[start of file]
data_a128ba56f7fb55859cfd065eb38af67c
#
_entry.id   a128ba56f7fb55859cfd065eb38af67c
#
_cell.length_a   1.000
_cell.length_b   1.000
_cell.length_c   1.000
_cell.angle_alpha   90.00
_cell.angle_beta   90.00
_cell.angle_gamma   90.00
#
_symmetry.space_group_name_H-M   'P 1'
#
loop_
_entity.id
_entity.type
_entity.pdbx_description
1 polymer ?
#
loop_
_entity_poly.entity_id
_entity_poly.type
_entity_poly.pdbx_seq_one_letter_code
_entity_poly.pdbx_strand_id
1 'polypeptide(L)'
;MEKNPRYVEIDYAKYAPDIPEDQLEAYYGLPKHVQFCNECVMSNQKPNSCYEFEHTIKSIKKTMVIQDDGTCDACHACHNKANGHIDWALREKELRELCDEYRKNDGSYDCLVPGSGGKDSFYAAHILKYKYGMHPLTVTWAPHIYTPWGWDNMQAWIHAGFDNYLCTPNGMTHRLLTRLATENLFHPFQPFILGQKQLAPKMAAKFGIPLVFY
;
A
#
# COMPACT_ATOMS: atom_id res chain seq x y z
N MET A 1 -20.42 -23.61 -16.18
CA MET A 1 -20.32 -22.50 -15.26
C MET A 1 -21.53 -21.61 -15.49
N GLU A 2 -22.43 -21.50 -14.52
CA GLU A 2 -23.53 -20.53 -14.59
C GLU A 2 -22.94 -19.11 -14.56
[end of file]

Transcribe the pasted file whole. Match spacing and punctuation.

data_a128ba56f7fb55859cfd065eb38af67c
#
_entry.id   a128ba56f7fb55859cfd065eb38af67c
#
_cell.length_a   1.000
_cell.length_b   1.000
_cell.length_c   1.000
_cell.angle_alpha   90.00
_cell.angle_beta   90.00
_cell.angle_gamma   90.00
#
_symmetry.space_group_name_H-M   'P 1'
#
loop_
_entity.id
_entity.type
_entity.pdbx_description
1 polymer ?
#
loop_
_entity_poly.entity_id
_entity_poly.type
_entity_poly.pdbx_seq_one_letter_code
_entity_poly.pdbx_strand_id
1 'polypeptide(L)'
;MEKNPRYVEIDYAKYAPDIPEDQLEAYYGLPKHVQFCNECVMSNQKPNSCYEFEHTIKSIKKTMVIQDDGTCDACHACHNKANGHIDWALREKELRELCDEYRKNDGSYDCLVPGSGGKDSFYAAHILKYKYGMHPLTVTWAPHIYTPWGWDNMQAWIHAGFDNYLCTPNGMTHRLLTRLATENLFHPFQPFILGQKQLAPKMAAKFGIPLVFY
;
A
#
# COMPACT_ATOMS: atom_id res chain seq x y z
N MET A 1 -20.42 -23.61 -16.18
CA MET A 1 -20.32 -22.50 -15.26
C MET A 1 -21.53 -21.61 -15.49
N GLU A 2 -22.43 -21.50 -14.52
CA GLU A 2 -23.53 -20.53 -14.59
C GLU A 2 -22.94 -19.11 -14.56